It comes as quite a surprise, then, to discover what a sad, screwed up, immature - and even bitchy - heroine she's chosen for her first novel,The Key. Narrated in the first person, it explores the damaged psyche of Jan Hickman, a middle-aged, middle-class divorcee whose children have recently left home. Jan runs a bookshop in a small provincial town, and her humdrum life is punctuated by nothing more exciting than going to aerobics classes and giggling over the personal ads in the local paper. Flashbacks reveal that in her twenties she had an adulterous affair with her psychology tutor on an adult education programme. The man turned out to be a disaster - patronising, inadequate, an emotional sadist addicted to humiliating women.
Fifteen years on, Jan is still damaged and embittered by the experience. She decides to turn the tables on the male sex by transforming herself into a heartless seductress. She selects a victim as vulnerable as she herself was all those years ago - a nerdy, thirtyish architect who's recently lost his job and lives with his parents - and calculatedly sets about making him fall in love with her.
This brief summary makes the narrative seem more focused and dramatic than it really is. In fact, Jan's developing relationship with the young man is interwoven with a series of additional strands which makes the novel feel rather diffuse despite its brevity: memories of the old affair, thoughts about her two daughters, scenes in the bookshop, conversations with her friend Deborah, descriptions of her cottage, French madrigals, and moments of horrifying loneliness.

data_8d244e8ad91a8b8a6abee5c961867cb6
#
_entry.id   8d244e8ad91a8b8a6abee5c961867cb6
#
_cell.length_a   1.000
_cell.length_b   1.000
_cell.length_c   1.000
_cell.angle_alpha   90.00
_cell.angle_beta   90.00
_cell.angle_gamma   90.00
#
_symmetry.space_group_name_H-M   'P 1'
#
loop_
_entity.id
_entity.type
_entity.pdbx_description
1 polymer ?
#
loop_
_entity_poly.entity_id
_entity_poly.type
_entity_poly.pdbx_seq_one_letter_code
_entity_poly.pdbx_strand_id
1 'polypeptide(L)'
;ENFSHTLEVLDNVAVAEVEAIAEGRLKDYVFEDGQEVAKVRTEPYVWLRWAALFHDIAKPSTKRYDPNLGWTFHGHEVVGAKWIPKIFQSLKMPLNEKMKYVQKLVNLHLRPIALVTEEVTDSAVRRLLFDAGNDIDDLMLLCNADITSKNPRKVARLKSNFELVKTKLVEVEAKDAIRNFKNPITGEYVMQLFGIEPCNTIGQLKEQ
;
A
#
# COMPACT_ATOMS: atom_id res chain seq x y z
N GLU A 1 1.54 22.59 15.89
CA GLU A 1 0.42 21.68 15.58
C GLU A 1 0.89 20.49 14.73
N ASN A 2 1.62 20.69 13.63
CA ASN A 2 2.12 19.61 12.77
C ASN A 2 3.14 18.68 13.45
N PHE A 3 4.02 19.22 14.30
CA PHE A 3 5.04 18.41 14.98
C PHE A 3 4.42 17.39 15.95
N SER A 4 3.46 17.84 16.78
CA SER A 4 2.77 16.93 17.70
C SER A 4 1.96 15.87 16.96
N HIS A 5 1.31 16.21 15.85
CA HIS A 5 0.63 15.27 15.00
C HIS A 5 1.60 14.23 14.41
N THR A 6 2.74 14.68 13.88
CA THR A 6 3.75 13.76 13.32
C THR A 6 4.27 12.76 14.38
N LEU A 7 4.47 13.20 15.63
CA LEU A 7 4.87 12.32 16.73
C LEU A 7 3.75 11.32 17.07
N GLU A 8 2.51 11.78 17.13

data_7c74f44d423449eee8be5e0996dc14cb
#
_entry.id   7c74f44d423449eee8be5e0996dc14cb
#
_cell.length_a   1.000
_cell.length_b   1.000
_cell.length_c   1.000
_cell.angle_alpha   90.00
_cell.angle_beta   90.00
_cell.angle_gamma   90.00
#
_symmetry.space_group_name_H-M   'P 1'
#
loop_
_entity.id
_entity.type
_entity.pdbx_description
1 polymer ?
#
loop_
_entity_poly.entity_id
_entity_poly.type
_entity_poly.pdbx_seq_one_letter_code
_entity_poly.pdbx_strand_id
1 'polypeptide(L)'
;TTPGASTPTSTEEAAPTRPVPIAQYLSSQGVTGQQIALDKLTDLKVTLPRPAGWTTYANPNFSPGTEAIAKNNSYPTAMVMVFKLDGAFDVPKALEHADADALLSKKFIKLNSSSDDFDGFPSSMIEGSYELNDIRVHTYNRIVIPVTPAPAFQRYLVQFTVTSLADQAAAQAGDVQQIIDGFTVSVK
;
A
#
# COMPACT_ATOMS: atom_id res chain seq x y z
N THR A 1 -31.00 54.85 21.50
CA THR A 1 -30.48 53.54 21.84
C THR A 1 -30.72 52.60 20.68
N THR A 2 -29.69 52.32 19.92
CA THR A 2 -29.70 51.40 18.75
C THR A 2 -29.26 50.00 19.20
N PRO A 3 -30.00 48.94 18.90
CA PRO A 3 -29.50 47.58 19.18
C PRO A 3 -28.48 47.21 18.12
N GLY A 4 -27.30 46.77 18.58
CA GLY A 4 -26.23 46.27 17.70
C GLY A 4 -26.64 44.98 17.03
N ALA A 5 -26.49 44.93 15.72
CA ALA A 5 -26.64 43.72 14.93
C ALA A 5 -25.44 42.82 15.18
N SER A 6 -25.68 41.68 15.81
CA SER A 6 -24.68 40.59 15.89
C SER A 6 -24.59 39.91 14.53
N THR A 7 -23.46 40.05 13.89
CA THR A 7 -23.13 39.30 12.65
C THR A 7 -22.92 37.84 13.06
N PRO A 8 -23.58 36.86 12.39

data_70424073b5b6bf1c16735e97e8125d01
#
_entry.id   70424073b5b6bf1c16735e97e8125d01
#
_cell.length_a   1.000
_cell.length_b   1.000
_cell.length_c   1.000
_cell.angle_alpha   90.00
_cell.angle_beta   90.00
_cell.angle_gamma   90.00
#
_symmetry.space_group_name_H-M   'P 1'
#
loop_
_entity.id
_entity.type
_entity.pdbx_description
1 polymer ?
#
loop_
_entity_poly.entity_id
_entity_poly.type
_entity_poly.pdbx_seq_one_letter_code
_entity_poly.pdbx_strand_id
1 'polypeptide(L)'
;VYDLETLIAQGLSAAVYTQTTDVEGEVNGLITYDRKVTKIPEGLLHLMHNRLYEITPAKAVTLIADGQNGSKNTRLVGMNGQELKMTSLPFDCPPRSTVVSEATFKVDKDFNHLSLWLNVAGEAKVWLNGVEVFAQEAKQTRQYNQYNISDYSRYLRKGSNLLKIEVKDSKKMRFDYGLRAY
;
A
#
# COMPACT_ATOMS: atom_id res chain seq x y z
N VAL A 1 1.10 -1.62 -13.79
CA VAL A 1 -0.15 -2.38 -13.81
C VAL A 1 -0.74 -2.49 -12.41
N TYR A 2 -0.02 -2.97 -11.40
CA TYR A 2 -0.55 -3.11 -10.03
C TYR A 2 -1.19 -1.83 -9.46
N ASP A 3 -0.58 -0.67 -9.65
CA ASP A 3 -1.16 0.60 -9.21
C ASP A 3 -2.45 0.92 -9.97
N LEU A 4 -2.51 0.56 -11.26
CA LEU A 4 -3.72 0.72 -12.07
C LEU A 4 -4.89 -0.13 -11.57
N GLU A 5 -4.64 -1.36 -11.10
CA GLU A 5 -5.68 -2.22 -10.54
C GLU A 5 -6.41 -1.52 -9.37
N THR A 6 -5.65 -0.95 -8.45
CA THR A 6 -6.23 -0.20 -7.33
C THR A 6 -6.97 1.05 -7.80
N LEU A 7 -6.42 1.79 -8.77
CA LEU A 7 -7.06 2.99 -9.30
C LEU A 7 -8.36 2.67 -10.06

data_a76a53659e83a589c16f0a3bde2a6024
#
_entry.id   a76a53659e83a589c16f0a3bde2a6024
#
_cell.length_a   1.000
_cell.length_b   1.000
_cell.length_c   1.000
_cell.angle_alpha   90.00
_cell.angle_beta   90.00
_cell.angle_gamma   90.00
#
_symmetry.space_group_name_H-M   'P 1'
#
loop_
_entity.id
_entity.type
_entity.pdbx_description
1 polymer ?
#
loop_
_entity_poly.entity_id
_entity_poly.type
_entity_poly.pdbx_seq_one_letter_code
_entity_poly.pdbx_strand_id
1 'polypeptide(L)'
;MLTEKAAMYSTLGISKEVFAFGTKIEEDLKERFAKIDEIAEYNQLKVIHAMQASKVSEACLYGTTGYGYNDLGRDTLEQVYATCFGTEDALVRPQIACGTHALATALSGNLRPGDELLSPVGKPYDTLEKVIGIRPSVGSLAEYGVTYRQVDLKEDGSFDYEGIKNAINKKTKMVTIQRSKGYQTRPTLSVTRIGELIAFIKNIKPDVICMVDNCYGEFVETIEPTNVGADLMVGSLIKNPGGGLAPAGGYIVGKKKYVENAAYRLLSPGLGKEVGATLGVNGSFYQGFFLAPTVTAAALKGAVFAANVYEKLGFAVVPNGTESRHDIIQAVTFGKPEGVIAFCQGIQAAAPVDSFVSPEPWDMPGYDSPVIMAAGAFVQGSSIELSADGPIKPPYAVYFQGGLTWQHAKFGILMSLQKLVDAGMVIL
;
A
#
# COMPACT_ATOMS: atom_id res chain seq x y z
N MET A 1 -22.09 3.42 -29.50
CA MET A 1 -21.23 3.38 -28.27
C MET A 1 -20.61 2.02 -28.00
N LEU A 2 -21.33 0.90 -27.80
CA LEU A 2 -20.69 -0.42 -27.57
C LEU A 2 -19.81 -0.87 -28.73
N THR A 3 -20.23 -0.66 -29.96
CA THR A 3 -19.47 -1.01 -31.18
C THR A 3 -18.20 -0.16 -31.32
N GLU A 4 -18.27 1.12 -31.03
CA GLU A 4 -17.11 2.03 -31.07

This is a book in which character and language are far more important than plot. The storyline could have been tighter and better directed, but Jan's personality is just about complex enough to maintain the narrative momentum on its own. She has too much psychological depth to be labelled merely a villain or a victim. We are never asked to pass moral judgement upon her, but nor do we ever fell comfortable enough with her to identify wholly with her viewpoint. If not quite an "unreliable narrator", she is certainly a tricky one: she doesn't lie to us, but then she doesn't tell us everything she needs to know.
The result is an intriguing but uncomfortable read - beautifully written, and full of the kind of detailed observations you'd expect from Wicks - but somehow difficult to get to grips with.